Letters to the Editor: Confederate flag a painful symbol
I agree with the man in your story last Thursday who said he has the right to fly any flag he wishes and the flag only means the “Dukes of Hazzard” to him. He can have that thought because he is a white man and he can have that innocent attachment to the Confederate flag. Yet, the other man in the story recalls a painful memory and he now feels he must have the race conversation with his children about being a child of color in the U.S.
I don’t live near this flag but my first memory of the Confederate flag is visiting family in Florence, S.C., and it is Saturday night some of the young white men want to have a good time. They come to the colored section of town as it was known in the ’50s to ride around with their torches and Confederate flags looking to have some fun. I didn’t know what fun to them meant and wasn’t told because I was a child, but it did mean we went in the house, turned off all the lights, closed all the doors, put the windows down, stayed away from the windows and got on the floor.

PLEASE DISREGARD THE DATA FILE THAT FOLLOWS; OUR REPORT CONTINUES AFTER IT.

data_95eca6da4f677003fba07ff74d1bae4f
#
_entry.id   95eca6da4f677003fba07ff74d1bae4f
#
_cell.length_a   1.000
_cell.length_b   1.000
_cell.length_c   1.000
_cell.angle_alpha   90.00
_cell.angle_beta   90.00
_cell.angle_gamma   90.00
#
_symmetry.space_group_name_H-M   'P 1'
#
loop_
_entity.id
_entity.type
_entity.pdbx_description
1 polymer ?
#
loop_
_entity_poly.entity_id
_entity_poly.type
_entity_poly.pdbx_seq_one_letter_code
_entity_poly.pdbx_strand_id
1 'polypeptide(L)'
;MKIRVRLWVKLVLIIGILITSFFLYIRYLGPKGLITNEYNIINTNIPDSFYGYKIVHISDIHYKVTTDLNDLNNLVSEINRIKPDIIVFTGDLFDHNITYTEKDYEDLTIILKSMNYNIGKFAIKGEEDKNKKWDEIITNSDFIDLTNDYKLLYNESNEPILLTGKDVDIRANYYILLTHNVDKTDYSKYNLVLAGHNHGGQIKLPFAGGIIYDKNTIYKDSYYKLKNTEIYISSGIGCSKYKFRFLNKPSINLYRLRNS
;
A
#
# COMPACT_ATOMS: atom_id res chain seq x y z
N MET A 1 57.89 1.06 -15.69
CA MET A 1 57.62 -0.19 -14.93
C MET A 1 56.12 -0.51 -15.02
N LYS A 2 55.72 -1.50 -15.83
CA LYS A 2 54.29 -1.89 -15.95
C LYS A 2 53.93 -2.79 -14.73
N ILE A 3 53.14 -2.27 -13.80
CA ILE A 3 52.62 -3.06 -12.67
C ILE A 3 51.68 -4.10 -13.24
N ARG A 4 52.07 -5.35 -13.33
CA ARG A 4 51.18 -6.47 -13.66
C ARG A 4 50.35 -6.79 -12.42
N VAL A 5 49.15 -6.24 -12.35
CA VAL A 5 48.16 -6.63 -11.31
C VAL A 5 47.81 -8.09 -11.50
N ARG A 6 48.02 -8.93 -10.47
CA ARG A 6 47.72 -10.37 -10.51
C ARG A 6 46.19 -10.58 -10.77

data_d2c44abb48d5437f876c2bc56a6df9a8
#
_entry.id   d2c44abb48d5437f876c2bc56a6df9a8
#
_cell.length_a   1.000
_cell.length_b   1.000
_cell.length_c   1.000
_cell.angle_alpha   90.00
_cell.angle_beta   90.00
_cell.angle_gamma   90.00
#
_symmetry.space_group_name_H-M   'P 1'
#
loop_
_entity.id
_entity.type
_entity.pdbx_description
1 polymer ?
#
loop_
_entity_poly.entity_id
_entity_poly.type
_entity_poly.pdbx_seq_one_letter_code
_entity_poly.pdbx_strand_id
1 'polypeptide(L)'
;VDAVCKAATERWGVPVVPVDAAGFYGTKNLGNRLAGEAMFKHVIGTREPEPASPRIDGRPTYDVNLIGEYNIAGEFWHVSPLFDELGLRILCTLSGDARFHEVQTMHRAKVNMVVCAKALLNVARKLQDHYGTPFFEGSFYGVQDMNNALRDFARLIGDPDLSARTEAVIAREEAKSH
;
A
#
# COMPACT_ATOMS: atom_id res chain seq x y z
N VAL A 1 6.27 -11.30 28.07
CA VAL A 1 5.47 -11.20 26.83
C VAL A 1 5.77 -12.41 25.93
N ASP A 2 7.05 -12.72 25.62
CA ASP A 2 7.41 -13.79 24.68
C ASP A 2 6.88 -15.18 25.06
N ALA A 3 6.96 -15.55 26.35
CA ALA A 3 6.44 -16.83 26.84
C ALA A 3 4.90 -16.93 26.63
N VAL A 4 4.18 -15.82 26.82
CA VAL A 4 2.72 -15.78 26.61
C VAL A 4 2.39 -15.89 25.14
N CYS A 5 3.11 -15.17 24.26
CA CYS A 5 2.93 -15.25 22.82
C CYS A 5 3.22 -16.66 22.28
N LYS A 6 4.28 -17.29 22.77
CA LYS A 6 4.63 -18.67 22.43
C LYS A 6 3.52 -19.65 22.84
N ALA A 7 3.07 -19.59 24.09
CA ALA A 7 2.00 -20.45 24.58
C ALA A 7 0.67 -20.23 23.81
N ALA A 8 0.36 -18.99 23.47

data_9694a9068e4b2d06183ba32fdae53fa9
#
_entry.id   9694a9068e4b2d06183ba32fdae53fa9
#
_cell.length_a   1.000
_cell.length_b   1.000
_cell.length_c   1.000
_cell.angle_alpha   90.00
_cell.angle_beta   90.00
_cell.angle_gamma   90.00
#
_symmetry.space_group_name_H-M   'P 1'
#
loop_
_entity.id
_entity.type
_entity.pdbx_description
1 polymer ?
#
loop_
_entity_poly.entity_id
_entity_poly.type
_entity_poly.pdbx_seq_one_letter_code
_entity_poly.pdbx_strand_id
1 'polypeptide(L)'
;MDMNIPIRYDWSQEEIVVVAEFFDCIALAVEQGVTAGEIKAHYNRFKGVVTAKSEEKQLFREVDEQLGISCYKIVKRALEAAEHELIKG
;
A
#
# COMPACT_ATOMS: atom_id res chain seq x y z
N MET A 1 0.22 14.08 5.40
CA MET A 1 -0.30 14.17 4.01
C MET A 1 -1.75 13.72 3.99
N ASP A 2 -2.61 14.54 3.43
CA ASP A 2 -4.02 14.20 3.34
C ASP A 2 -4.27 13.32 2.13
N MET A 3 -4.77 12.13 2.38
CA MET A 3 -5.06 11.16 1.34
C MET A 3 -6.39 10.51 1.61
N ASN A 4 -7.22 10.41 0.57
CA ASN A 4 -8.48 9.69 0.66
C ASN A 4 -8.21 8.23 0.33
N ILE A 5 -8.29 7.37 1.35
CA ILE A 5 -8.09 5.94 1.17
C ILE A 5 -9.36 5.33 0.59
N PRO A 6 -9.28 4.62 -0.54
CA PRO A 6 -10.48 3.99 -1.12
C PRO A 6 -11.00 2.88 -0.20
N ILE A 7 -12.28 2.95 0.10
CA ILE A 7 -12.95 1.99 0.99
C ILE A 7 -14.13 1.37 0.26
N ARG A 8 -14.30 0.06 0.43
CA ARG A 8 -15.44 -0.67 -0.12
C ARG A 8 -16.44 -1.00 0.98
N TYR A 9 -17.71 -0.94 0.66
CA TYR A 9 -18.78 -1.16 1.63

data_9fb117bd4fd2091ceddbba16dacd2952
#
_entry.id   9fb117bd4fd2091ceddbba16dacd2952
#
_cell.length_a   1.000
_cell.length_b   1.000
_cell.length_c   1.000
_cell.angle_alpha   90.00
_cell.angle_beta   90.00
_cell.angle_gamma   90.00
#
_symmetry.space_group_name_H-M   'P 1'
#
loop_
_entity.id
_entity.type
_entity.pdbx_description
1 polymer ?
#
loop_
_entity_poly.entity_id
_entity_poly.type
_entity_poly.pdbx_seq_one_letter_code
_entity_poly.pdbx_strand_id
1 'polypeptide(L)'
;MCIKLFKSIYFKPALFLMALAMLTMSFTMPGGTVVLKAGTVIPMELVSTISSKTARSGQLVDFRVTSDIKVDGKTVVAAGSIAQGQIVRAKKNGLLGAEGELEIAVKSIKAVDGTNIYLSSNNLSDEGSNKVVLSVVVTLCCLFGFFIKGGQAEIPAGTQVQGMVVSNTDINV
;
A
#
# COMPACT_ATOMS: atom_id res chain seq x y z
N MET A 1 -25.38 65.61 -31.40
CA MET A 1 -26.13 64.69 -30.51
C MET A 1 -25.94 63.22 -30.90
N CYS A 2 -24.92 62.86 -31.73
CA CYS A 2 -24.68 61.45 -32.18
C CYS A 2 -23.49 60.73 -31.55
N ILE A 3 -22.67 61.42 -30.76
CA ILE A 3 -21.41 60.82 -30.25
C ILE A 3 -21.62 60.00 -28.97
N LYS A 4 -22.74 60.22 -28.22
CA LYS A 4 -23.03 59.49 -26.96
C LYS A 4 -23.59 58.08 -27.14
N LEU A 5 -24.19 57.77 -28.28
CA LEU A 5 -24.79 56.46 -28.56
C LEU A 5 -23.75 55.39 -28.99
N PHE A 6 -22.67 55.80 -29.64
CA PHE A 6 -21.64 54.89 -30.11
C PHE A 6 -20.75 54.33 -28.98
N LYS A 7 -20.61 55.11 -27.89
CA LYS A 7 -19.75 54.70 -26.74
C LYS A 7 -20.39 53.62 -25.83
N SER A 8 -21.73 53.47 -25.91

I could tell my uncle and aunt were frightened. They told us we could get up, but we knew because it was quiet outside now, there wasn’t anyone hollering the N word and making scary noises anymore.
My cousins and I were visiting from Boston and New York City; of course we were aware of being called the N word but not this kind of behavior. Our aunt and uncle just said get up and didn’t talk about it, but we could see their relief it was over, and none of our neighbors or other kids spoke about it the next day and for some reason we knew not to bring the subject up in conversation.
Yes, he has the right to fly his Confederate flag but for a lot of people of color it has a sinister meaning. I thank you for covering both sides of this issue.
Beatrice Parwatikar, Shoreham
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